Sabiha Gökçen International Airport
Turkey's 1999 Kocaeli earthquake killed 17,000 people, thousands of them simply because they were in seismically unsound buildings. This year, the design firm Arup built Istanbul's airport—the emergency gateway in any future quake—to withstand an 8.0-magnitude earthquake (the Kocaeli was a 7.4). The building's resilience comes from 300 rubber-and-steel springs called seismic isolators, typically 12 to 60 inches long, that allow for horizontal movement in the layer between ground and building. Each isolator's two curved plates, with a bearing in the middle, allows the structure to shift during an earthquake without cracking. The number of isolators, as well as the amount of testing—14 different earthquake scenarios tested the building in hundredth-of-a-second intervals—is unprecedented. Finished in an astonishing 18 months, the airport is the largest earthquake-ready structure in the world.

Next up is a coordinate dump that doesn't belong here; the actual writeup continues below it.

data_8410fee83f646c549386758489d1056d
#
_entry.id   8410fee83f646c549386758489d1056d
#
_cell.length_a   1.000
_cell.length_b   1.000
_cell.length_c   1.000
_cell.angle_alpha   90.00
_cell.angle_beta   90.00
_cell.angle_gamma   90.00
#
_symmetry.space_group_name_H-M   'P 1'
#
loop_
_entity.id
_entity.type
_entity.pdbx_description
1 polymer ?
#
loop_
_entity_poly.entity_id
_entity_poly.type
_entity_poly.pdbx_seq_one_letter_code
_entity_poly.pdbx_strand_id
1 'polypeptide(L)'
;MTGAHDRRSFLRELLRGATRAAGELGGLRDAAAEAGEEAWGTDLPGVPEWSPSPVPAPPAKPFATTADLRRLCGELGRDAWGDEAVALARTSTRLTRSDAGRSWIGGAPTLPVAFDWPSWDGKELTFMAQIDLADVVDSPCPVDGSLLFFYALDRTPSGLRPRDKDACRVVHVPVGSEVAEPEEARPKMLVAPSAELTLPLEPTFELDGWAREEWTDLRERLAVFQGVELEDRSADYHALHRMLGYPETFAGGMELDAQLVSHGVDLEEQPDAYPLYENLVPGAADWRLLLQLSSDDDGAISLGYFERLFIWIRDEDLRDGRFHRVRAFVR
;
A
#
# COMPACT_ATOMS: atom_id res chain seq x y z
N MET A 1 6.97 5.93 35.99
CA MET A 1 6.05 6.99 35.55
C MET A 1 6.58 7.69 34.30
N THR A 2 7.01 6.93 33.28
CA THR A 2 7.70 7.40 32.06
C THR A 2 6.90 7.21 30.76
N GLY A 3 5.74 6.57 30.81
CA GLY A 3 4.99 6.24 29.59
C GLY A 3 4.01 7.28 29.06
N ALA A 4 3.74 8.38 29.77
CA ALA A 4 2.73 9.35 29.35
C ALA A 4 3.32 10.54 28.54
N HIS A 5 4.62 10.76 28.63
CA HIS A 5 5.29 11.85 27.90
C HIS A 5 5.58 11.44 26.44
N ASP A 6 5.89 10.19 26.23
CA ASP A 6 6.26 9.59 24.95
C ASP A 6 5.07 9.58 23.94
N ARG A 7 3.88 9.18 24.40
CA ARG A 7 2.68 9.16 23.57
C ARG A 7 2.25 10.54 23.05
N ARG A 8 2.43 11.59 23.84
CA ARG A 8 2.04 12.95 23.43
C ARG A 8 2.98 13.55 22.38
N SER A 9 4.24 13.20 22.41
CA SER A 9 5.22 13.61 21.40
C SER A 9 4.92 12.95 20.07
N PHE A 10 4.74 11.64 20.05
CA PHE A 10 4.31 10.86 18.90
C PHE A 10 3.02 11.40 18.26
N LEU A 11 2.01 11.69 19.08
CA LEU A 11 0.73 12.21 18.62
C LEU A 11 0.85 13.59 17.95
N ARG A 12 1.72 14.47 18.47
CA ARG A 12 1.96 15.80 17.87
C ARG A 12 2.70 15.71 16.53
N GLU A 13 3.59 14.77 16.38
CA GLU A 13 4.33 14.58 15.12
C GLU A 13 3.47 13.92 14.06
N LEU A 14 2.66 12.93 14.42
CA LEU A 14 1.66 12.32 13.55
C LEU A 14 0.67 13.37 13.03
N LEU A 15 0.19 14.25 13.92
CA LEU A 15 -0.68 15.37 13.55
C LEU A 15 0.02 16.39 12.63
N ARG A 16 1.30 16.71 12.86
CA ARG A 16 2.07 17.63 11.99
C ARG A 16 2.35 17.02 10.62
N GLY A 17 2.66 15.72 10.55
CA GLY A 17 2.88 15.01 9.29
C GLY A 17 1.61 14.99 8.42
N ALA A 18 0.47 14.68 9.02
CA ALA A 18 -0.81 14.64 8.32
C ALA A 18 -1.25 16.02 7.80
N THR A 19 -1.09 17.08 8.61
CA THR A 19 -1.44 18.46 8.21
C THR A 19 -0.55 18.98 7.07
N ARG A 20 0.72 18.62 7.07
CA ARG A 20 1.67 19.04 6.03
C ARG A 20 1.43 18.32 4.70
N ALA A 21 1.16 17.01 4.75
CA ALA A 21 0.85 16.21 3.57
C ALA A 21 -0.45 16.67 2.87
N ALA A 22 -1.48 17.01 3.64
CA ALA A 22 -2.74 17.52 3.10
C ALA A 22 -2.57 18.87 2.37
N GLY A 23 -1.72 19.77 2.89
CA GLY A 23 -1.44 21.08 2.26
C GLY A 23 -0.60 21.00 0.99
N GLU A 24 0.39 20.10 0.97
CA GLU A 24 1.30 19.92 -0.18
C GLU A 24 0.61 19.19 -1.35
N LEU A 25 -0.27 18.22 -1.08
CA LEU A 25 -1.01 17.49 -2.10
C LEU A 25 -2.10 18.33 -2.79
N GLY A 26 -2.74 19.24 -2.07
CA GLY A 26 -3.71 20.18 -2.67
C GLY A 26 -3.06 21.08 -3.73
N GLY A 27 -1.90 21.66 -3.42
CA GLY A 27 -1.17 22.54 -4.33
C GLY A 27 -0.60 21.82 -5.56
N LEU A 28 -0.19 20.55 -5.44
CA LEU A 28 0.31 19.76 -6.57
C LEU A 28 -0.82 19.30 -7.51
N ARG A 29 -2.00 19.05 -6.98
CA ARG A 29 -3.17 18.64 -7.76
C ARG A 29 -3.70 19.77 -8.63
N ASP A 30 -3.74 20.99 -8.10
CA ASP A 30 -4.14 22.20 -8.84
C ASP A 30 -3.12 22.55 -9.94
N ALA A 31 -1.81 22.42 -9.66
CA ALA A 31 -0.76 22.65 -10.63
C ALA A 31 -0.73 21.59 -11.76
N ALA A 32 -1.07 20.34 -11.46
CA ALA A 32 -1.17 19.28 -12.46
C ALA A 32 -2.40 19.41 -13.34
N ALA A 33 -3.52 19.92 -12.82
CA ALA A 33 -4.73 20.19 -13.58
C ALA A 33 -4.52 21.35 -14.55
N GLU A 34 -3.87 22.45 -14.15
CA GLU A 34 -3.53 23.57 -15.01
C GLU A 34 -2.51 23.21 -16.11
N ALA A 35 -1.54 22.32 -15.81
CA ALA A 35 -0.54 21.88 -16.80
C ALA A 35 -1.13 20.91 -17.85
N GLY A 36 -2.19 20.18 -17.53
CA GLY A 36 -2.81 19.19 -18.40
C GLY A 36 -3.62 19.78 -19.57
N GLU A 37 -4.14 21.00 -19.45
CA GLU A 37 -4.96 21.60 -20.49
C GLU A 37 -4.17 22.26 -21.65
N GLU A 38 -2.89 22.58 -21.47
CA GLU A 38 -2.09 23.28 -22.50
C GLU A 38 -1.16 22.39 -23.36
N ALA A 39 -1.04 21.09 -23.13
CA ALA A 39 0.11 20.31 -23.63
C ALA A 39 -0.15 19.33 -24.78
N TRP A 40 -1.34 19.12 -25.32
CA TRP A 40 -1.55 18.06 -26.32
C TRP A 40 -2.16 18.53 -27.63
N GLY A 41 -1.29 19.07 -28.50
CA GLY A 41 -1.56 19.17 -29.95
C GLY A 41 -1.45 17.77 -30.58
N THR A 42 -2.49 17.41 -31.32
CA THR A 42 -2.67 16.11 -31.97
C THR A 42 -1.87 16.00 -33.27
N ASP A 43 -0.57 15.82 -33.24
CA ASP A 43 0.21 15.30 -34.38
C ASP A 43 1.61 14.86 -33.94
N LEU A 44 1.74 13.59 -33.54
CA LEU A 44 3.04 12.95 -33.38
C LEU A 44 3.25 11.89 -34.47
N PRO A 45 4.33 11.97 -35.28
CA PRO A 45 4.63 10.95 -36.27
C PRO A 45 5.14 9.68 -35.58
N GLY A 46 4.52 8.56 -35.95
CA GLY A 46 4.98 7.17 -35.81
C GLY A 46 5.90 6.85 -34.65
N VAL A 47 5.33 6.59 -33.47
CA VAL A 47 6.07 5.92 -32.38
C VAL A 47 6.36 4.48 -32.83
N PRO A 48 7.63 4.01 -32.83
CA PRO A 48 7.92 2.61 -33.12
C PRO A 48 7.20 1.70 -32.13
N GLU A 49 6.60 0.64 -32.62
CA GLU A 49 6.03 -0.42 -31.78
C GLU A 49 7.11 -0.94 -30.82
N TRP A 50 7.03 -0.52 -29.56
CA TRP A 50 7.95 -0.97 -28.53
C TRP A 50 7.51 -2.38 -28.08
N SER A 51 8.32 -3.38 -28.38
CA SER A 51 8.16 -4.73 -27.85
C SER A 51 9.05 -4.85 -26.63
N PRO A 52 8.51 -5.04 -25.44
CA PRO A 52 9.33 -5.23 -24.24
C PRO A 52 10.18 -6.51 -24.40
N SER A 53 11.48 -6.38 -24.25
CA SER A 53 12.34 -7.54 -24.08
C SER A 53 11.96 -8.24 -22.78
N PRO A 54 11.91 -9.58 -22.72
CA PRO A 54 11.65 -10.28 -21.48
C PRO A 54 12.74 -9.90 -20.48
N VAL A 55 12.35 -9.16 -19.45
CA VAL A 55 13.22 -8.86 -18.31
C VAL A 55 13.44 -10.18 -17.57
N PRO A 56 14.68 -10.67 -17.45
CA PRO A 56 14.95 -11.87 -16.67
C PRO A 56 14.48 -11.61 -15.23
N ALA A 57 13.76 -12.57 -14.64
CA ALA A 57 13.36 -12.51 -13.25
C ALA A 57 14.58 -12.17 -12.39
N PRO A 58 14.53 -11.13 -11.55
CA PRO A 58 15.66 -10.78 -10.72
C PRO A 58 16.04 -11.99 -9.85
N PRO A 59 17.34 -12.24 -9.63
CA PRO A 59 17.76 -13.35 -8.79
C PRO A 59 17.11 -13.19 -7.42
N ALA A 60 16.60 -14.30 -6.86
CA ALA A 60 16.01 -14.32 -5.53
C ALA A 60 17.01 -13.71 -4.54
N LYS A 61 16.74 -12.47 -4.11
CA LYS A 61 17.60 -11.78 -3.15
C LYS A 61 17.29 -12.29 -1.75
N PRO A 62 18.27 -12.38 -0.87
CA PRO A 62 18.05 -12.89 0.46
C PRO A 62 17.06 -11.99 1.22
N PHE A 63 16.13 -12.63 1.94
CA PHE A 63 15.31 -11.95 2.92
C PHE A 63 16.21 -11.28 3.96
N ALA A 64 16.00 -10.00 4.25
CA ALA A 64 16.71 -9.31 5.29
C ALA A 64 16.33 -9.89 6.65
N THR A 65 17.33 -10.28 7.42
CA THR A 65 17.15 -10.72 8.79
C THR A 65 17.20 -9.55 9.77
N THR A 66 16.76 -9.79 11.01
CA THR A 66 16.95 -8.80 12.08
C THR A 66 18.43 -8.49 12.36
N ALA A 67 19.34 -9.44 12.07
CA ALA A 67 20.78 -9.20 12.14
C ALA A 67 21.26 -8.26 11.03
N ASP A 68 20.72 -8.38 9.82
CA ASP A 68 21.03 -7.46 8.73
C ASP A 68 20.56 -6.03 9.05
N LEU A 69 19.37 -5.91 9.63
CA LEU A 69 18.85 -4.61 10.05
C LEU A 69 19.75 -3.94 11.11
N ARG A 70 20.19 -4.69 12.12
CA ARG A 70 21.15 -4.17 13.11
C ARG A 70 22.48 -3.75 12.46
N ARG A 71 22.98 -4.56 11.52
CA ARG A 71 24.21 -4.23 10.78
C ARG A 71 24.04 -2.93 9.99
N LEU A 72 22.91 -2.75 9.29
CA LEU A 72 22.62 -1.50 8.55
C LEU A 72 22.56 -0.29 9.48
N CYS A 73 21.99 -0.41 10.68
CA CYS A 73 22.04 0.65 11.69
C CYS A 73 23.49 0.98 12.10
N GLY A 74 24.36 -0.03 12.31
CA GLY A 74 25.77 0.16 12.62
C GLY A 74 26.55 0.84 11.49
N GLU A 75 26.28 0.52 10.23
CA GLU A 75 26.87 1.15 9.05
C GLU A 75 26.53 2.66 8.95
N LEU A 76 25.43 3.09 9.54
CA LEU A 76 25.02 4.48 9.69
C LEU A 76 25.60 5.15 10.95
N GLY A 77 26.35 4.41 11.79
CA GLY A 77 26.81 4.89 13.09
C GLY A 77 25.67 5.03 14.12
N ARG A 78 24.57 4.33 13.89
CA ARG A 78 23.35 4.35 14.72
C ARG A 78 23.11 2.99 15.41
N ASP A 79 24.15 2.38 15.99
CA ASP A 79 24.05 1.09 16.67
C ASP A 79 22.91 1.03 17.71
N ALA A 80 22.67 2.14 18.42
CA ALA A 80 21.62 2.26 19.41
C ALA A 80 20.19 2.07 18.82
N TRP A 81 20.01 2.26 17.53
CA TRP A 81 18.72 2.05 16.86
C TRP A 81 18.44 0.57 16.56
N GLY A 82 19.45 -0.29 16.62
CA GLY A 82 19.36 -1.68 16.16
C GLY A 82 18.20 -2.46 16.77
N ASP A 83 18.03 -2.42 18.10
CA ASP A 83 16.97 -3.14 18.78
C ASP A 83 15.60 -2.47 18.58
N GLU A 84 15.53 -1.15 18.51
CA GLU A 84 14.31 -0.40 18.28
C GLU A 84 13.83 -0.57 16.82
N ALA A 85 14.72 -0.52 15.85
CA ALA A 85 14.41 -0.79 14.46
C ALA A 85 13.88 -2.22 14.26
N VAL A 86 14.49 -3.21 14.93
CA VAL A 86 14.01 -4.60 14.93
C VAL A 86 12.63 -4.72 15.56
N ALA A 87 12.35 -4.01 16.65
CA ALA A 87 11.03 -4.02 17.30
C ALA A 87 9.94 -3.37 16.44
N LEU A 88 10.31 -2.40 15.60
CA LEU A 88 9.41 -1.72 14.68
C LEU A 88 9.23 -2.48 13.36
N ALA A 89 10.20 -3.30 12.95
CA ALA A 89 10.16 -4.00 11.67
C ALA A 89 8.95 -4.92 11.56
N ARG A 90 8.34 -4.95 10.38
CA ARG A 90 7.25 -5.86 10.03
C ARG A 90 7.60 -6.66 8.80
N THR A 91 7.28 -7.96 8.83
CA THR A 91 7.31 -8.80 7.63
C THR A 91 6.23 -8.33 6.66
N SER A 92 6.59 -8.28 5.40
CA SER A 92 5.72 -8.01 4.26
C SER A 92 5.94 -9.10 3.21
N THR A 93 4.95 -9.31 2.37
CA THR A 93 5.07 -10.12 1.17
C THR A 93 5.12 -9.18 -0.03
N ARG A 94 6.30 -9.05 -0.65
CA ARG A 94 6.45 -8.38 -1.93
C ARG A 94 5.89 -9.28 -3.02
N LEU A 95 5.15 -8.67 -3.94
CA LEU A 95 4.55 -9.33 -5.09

You guys really don't do a lot of research for these projects. Or maybe there just aren't many contenders. Seismic damping is not new. And would you bet your life on an engineer's product that failed as miserably as the millennium bridge? I may sound like a cynic, but mass media seems geared towards trying to amaze people rather than provide real human accomplishments.
Right fritz91, because building a huge structure that could save lives is a totally worthless thing to do. If there's an earthquake, why don't you go stand in a parking garage and see if you change your mind. Bravo to the guys who built this awesome airport by the way!
fritz91, you're an idiot. This article isn't about the seismic damping. This article is about making the largest earthquake-ready structure in the world. Did you care not to read that part, or are you just stupid? Only a fool would think this not an accomplishment.
18 months, holy crap. I used to live there, and I've seen a regular old apartment building take five years to build. Good for them.